Our daughter just turned 2 and it has been since 8 months since she has been weaned off breast milk. She now drinks whole milk. On some nights she sleeps through the night but on some nights she wakes up crying between 1 and 3 AM. We usually have to give her a bottle to put her back to sleep.

In this post, it suggested that we feed her more during the day to prevent her from waking up at night. But if she does wake up, is it better to let her cry (so she gets used to not getting the bottle at night) or better to feed her or better to try and put her back to sleep without feeding (this last option is not easy for us or her).

I feel sorry for her to let her cry in the night but at the same time, my wife and I would like a good night's sleep as well.

  • Did u try to offer her water instead of milk? she might be thirsty not hungry, even grownups would wake up thirsty at night and drink some water.
    – Zeina
    Commented Aug 1, 2016 at 9:39

3 Answers 3


If you should or should not let her cry it out is completely up to you (obviously). There is a lot of research on crying out loud, most of what I hear lately tells that crying out loud is harmfull ( https://www.psychologytoday.com/blog/moral-landscapes/201112/dangers-crying-it-out ) Ofcourse a lot of people tell something different, but my opinion (personal experience) is that most of them only say because they don't want to hear the opposite.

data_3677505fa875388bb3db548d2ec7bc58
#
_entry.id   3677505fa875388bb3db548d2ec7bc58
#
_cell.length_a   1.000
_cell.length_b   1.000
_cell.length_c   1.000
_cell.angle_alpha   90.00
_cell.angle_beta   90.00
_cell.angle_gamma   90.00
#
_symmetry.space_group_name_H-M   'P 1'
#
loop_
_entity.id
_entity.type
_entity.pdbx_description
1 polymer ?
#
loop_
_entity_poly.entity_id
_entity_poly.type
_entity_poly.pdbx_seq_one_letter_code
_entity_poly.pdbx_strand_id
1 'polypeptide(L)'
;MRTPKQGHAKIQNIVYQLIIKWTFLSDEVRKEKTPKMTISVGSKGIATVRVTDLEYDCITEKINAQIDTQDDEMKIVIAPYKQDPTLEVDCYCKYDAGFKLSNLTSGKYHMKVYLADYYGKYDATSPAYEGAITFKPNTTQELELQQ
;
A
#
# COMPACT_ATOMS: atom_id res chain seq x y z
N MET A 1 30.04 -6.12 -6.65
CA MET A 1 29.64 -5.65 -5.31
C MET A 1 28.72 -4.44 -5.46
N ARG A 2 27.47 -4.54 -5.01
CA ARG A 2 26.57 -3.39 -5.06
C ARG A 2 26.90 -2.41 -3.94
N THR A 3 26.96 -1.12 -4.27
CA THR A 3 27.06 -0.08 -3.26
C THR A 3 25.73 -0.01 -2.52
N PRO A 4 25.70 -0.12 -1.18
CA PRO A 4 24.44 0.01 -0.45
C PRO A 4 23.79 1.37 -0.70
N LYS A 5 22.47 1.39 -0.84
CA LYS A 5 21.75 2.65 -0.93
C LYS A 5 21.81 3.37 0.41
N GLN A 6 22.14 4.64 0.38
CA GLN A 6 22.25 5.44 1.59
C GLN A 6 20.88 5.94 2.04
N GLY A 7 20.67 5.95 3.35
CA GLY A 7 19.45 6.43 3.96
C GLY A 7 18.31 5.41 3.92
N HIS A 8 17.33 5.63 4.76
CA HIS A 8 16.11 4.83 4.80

Most of the toddlers don't need the calories, so you can try to change the milk with water and see if that works to make her sleep. Even if she keeps waking up sometimes it lowers the chance of cariës.

And it will get better with time :) My daughter woke up every night when she was 2. With 3,5 it suddenly stopped. We never let her cry herself to sleep :)

  • I know so many adults with no ill effects from having cried for a few minutes at night for a few days until they learned to fall asleep on their own. Obviously, excessive crying for many days, and parents not going to comfort their child at intervals, is not recommended.
    – Rachel S
    Commented Jul 18, 2016 at 18:07
  • Turns out that it's not so "obvious", with "Let them cry until they fall asleep, even if takes them hours" going around as advice in many places. I would only wish it were that obvious to everyone that letting your baby cry that long is a terrible idea...
    – Erik
    Commented Jul 18, 2016 at 18:11

At age 2, she almost certainly doesn't need the calories to get through the night. Most babies reach that point at about 6 months. She needs to learn how to soothe herself to sleep, and you need to give her the opportunity to learn.


Agree with swbarnes2. At that age, eating more by day will not help her not be hungry at night. Does it make a difference to you at night whether you ate more by day? No. Because your body was taught to not require feeding in the middle of the night. Children at that age do not need to drink milk in the middle of the night. There will be occasions where your child may need an extra drink or two such as during the summer, or after a salty dinner, but not every single night.

She needs to be sleep trained to avoid waking up at that hour. Personally, I'm a fan of controlled crying. I let my child cry for up to five minutes, at which point I go in there and calm him down without picking him up. Then I leave. Repeat as needed. From my own experience and those of my family and friends, following this approach generally worked after 3-5 days. The end result? You taught your child how to fall asleep on his own without needing a bottle.

You can also try a pacifier, if she takes one.

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